We actually wrote an article about the reality of the refugee crisis during Covid-19, which you can read here. As a small grassroots organisation we have seen the positive impact and the power of technology on the lives of the migrants and refugees we work with. For example, in Barcelona’s booming tech sector, people with a migration background who have skills in IT and web development can access many job opportunities. On the level of our organisation, apps, online tools and platforms have simplified processes for managing our projects and allowed us to broaden our reach and therefore support more people. Looking towards the future we are very optimistic about technological developments and the opportunities and possibilities they will generate for our target communities.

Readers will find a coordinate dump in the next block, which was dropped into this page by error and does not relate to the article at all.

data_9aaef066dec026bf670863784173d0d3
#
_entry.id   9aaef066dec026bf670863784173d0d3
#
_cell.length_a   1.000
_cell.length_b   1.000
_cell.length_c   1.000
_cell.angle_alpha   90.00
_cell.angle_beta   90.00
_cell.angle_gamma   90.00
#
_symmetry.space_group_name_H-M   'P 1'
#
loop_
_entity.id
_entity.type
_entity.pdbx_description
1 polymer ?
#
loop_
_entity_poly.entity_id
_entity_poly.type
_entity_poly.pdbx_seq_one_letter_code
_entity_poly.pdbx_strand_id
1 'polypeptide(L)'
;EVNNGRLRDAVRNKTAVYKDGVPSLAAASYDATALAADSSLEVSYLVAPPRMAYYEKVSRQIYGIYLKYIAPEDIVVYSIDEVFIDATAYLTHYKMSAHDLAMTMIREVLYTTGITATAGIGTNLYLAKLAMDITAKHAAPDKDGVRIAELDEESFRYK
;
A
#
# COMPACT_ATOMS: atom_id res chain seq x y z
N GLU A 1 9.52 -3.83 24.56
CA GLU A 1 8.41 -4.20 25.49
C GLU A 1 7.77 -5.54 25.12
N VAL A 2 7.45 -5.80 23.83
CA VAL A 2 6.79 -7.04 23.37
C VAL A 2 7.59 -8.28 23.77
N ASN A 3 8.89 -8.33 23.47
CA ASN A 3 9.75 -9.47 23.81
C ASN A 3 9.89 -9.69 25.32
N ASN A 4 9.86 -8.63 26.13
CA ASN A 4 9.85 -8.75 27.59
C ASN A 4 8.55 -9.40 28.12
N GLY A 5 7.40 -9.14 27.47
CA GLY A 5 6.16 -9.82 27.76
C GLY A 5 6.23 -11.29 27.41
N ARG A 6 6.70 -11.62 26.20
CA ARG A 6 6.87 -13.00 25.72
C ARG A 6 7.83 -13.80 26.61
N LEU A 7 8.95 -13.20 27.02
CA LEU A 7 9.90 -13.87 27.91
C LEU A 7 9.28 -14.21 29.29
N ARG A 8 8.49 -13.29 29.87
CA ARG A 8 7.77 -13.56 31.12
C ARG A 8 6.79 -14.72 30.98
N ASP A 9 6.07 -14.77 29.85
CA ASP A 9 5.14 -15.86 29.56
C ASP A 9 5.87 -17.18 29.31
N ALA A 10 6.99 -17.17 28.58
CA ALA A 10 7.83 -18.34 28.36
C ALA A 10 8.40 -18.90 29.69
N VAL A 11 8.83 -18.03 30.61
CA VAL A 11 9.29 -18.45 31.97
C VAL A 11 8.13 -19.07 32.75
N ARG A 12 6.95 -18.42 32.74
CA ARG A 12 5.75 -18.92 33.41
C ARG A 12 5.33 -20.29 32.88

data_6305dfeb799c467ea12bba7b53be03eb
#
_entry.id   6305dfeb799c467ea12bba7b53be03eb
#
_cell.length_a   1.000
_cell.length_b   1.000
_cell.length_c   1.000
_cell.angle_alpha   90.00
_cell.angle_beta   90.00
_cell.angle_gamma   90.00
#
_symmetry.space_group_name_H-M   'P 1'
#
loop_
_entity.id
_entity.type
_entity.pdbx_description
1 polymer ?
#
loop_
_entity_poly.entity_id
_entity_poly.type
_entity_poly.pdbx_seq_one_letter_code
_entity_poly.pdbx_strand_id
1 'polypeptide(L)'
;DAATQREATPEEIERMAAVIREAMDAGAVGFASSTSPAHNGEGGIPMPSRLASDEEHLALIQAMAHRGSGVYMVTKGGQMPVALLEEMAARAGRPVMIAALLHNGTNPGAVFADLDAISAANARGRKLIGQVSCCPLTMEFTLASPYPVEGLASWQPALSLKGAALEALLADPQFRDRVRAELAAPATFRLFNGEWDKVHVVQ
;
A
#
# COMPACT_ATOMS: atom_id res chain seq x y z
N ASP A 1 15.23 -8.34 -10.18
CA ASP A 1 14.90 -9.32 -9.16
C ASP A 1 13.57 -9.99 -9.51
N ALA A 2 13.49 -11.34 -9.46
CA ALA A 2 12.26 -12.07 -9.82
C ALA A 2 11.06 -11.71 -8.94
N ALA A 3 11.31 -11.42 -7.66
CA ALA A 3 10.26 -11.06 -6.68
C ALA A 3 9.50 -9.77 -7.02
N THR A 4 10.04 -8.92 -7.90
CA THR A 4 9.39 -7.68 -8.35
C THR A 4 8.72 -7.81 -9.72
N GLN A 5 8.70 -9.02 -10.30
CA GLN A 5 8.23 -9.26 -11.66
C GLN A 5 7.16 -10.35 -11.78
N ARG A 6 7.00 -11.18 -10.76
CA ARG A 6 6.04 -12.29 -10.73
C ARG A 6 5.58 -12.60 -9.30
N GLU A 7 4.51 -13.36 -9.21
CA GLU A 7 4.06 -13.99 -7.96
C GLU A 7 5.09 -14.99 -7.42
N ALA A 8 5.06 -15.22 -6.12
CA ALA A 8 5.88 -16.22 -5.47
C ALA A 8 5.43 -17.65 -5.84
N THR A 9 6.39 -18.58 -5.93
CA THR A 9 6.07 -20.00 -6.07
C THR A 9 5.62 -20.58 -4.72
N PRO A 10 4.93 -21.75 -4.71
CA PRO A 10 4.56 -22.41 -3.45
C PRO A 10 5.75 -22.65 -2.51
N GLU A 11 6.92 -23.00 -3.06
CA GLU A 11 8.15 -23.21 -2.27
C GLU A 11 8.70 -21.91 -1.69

OCC Official Site – https://openculturalcenter.org/
Untold Stories official Site – https://untoldstories.info/